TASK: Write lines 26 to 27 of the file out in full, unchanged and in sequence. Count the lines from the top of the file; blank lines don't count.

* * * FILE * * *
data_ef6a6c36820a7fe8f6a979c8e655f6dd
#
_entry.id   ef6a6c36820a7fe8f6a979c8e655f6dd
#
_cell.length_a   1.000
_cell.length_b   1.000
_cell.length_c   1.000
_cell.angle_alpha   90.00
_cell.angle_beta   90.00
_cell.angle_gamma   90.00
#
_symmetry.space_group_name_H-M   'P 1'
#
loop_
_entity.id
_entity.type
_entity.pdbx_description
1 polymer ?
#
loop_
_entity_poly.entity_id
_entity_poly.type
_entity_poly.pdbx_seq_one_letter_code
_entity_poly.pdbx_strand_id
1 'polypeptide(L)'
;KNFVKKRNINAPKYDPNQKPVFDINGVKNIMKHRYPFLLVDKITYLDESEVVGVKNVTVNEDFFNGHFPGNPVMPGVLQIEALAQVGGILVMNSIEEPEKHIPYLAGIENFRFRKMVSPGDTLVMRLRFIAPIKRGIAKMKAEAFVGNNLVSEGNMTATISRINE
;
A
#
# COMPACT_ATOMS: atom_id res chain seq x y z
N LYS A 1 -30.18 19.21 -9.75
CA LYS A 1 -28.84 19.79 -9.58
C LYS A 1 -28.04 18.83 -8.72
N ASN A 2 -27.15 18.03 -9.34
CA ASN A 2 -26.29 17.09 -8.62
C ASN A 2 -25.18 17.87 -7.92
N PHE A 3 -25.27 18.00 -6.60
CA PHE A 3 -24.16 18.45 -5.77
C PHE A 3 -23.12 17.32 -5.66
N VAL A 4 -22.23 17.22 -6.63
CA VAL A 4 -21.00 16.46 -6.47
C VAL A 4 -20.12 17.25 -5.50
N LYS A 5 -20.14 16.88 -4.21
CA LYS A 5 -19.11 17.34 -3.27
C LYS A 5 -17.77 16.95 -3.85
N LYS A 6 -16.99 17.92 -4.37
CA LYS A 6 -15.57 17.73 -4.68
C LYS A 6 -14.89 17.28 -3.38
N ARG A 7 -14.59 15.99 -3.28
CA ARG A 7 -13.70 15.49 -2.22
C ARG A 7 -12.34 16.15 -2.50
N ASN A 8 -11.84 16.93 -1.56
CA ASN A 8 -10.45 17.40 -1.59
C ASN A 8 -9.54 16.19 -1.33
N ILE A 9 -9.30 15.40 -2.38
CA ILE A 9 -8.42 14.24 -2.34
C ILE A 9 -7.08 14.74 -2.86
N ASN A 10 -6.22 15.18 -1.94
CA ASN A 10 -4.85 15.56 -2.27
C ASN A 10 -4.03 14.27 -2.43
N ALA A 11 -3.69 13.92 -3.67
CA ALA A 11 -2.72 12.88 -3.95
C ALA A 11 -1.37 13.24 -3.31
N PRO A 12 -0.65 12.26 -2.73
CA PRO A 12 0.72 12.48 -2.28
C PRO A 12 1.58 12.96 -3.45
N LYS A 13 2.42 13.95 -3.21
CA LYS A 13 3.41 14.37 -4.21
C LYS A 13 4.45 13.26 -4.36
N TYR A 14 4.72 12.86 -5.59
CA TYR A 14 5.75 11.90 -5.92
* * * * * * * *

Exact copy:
;KNFVKKRNINAPKYDPNQKPVFDINGVKNIMKHRYPFLLVDKITYLDESEVVGVKNVTVNEDFFNGHFPGNPVMPGVLQIEALAQVGGILVMNSIEEPEKHIPYLAGIENFRFRKMVSPGDTLVMRLRFIAPIKRGIAKMKAEAFVGNNLVSEGNMTATISRINE
;